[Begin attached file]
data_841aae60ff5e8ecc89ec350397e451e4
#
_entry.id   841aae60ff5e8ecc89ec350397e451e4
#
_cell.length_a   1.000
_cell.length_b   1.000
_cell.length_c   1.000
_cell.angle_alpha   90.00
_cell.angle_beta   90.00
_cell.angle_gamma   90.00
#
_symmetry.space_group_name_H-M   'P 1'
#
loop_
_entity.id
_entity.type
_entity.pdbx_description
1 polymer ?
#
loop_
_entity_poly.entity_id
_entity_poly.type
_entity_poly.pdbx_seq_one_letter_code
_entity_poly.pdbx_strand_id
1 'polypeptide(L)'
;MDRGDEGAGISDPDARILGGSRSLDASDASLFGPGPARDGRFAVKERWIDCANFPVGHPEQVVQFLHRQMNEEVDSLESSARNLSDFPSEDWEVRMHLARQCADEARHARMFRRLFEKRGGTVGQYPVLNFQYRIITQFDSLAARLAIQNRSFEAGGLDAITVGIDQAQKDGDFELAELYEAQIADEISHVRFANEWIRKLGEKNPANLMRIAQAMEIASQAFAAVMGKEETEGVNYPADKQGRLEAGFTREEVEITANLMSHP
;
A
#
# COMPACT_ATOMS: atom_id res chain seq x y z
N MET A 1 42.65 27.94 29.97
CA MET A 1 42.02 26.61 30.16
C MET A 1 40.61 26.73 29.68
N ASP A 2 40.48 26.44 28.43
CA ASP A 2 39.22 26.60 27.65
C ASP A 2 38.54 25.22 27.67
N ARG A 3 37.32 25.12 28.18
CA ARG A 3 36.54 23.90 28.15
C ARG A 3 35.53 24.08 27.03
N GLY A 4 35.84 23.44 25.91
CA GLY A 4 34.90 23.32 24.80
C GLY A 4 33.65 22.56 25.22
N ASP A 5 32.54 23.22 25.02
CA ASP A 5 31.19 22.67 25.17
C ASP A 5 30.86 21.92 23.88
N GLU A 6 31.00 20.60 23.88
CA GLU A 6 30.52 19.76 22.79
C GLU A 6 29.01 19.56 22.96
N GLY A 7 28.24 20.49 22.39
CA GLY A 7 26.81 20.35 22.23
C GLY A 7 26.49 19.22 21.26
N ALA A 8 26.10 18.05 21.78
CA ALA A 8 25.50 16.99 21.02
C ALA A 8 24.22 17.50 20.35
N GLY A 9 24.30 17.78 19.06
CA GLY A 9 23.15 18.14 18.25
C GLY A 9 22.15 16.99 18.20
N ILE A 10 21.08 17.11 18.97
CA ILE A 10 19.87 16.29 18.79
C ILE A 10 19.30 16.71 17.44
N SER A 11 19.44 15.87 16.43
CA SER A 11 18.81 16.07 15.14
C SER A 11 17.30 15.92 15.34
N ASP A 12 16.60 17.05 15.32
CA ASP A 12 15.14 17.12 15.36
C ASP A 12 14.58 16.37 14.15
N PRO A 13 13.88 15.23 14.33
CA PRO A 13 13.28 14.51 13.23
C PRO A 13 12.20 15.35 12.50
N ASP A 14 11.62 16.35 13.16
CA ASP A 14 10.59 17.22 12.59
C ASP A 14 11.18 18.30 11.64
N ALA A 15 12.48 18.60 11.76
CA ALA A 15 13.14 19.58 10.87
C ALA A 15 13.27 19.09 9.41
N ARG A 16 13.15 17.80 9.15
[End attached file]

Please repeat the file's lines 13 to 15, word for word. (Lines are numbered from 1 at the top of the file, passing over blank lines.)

#
loop_
_entity.id